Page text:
According to Lane, et. al (1996), in 1973, the Rehabilitation Act removed some barriers in the work force. Upon this act, deaf people started being employed by the federal government and corporations with federal contracts. This trend has led to six thousand deaf people working for the federal government, usually in the Department of Defense and the postal service (340). In 1988, the Commission on the Education of the Deaf reported that 100,000 deaf people are underemployed or not employed (342). They attributed this to "a poor command of English and a lack of psychological, social, and vocational development." Vocational rehabilitation counselors were employed to work with deaf youths on transitioning to work or college (343). In 1990, the Americans with Disabilities Act mandated that all work sites not just the federal ones were prohibited from discriminating against people with disabilities. The ADA also established telecommunication relay services for the deaf (341). In 1979, the Bilingual, Hearing and Speech-Impaired Court Interpreter Act required that the deaf have the right to qualified interpreters in U.S. courts (353).
One major political and cultural achievement within the deaf community happened in
1988. Van Cleve and Crouch (1989) explain that Gallaudet University students protested against having hearing administration dictate the fate of the university. This movement was termed Deaf President Now and the students demands were met by administration (171). Deaf President Now gained national recognition and portrayed that deaf Americans "were a mature minority," they could unite on a common issue, and utilize the mass media (174). It further indicated that ASL was the dominant language on campus and in deaf communities and "most deaf people do not lack language skills; many just lack the ability to articulate English clearly" (175). Deaf activism and self-determination was still as active in the late twentieth century as when Gallaudet was first established in the nineteenth century (174). Deaf people realize "that in community they have strength" (171) and can achieve goals.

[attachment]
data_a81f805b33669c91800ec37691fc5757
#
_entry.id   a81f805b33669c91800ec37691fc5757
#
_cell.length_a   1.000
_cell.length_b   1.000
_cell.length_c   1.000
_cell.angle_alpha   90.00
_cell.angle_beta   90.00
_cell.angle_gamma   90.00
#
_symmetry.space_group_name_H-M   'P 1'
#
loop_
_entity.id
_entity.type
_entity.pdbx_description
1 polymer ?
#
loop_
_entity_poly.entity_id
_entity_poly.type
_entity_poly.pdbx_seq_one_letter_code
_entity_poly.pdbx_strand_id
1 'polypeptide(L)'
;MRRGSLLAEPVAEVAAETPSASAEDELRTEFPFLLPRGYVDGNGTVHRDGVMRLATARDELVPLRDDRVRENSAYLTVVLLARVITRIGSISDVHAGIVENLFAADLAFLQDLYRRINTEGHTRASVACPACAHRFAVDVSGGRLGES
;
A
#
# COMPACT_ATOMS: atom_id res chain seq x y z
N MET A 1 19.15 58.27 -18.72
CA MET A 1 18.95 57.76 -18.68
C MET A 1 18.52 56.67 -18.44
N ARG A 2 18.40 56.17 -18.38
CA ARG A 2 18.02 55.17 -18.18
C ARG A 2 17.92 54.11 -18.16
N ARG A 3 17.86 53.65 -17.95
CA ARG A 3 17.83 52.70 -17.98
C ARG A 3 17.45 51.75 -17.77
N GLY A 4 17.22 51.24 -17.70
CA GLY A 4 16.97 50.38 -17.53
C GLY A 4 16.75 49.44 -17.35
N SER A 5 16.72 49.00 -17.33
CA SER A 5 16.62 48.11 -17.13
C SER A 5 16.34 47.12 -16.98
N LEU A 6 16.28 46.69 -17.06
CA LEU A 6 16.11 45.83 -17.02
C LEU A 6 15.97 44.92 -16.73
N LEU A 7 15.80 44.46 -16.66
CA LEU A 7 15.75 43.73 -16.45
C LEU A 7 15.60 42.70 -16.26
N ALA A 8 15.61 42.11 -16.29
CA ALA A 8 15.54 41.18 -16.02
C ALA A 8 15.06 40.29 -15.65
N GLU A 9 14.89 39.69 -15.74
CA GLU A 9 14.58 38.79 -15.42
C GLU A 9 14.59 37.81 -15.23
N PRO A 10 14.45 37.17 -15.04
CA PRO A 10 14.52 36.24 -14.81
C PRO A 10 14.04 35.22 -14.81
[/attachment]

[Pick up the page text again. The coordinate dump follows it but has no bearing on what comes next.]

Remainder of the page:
Barriers and problems remain for deaf individuals. Macdougall (1991) reports that the majority of deaf individuals are reported as having a reading ability at the fourth grade level (615). Lane, et. al (1996) posit that in 1977, about 43,000 deaf people were in need of mental health services and only about two percent received any service (350). As of 1990, only twenty deaf psychologists practiced in the U.S. and many graduate psychology programs would not accept deaf students (351). Although the ADA affirms having an interpreter available for communication purposes, unenforced laws or unqualified interpreters prevent deaf people's access to social services (423). In airports and on flights, the majority of important announcements are relayed on speaker systems and deaf people are often left out of the communication loop (432). Further, deaf individuals from minority cultures and non-English speaking families have difficulty in schools with the English language (164).
In conclusion, deaf individuals have come a long way from the medieval physicians' limited viewpoints about their abilities. ASL is recognized as a language. People acknowledge the deaf as capable individuals who have rights and their own cultural viewpoints. Varying professional viewpoints still exist and services need to be better aligned to servicing this population. Deaf individuals though have much more access and opportunities in this century.